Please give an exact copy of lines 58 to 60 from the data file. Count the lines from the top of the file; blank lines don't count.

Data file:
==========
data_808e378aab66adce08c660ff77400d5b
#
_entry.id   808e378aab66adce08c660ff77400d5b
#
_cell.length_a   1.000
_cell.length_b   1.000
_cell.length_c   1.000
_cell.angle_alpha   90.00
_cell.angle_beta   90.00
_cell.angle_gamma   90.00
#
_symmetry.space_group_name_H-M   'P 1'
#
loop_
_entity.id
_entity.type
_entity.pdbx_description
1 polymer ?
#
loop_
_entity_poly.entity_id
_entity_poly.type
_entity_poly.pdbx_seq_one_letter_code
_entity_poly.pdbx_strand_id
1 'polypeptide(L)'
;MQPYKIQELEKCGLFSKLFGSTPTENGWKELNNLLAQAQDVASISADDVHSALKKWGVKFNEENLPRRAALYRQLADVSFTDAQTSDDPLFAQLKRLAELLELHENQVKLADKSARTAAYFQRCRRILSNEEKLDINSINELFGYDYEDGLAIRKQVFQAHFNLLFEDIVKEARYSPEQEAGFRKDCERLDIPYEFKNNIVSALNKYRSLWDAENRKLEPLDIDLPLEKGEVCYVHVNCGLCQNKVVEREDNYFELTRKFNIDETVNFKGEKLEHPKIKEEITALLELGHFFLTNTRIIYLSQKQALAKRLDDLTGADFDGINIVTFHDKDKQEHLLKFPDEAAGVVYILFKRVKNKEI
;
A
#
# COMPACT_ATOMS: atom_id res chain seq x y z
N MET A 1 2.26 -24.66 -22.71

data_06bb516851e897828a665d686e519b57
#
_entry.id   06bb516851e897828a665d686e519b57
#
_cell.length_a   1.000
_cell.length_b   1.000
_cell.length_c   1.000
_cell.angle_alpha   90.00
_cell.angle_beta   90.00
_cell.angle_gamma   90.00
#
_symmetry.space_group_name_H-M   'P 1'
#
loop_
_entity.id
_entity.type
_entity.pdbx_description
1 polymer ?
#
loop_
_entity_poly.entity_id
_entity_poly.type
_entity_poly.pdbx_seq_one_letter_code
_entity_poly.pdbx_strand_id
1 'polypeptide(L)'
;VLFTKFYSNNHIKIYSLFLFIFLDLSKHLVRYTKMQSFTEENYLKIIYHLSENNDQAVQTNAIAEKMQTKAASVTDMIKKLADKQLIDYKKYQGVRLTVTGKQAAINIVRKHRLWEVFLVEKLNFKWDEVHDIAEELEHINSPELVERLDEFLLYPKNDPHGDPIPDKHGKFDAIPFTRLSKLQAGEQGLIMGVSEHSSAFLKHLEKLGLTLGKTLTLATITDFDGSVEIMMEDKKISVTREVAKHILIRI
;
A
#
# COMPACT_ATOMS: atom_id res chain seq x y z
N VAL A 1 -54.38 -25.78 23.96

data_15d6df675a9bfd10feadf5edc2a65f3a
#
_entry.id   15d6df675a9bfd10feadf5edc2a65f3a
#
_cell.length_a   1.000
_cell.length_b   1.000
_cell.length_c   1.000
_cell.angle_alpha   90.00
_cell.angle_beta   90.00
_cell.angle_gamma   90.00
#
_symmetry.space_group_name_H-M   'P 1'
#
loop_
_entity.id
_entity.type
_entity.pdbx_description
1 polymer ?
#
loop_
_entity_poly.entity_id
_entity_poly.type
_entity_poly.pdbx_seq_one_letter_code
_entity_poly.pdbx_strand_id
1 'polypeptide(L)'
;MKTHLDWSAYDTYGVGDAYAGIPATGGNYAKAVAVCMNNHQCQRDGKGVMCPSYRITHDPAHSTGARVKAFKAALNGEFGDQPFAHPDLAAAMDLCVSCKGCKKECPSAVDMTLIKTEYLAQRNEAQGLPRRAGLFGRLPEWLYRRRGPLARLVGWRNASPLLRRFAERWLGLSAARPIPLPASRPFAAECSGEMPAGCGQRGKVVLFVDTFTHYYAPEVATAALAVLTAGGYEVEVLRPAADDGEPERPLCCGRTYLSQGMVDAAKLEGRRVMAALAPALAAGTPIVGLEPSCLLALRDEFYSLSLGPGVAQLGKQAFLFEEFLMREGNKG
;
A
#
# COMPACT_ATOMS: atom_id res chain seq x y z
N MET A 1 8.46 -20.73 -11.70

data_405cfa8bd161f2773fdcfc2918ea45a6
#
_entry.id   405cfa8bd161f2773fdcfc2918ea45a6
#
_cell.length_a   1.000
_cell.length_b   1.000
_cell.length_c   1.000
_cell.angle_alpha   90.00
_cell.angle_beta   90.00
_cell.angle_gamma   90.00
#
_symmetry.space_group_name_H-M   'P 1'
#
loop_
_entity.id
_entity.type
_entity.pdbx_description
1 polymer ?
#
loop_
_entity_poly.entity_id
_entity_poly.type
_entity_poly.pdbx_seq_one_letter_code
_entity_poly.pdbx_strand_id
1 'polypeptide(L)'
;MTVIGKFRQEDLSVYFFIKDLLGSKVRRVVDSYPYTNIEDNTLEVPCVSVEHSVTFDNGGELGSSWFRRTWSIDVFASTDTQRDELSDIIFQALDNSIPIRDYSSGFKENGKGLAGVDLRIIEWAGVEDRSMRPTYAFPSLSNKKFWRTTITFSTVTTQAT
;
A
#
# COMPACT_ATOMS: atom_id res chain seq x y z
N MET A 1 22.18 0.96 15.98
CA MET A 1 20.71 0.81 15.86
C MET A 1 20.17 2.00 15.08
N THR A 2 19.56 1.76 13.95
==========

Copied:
;
A
#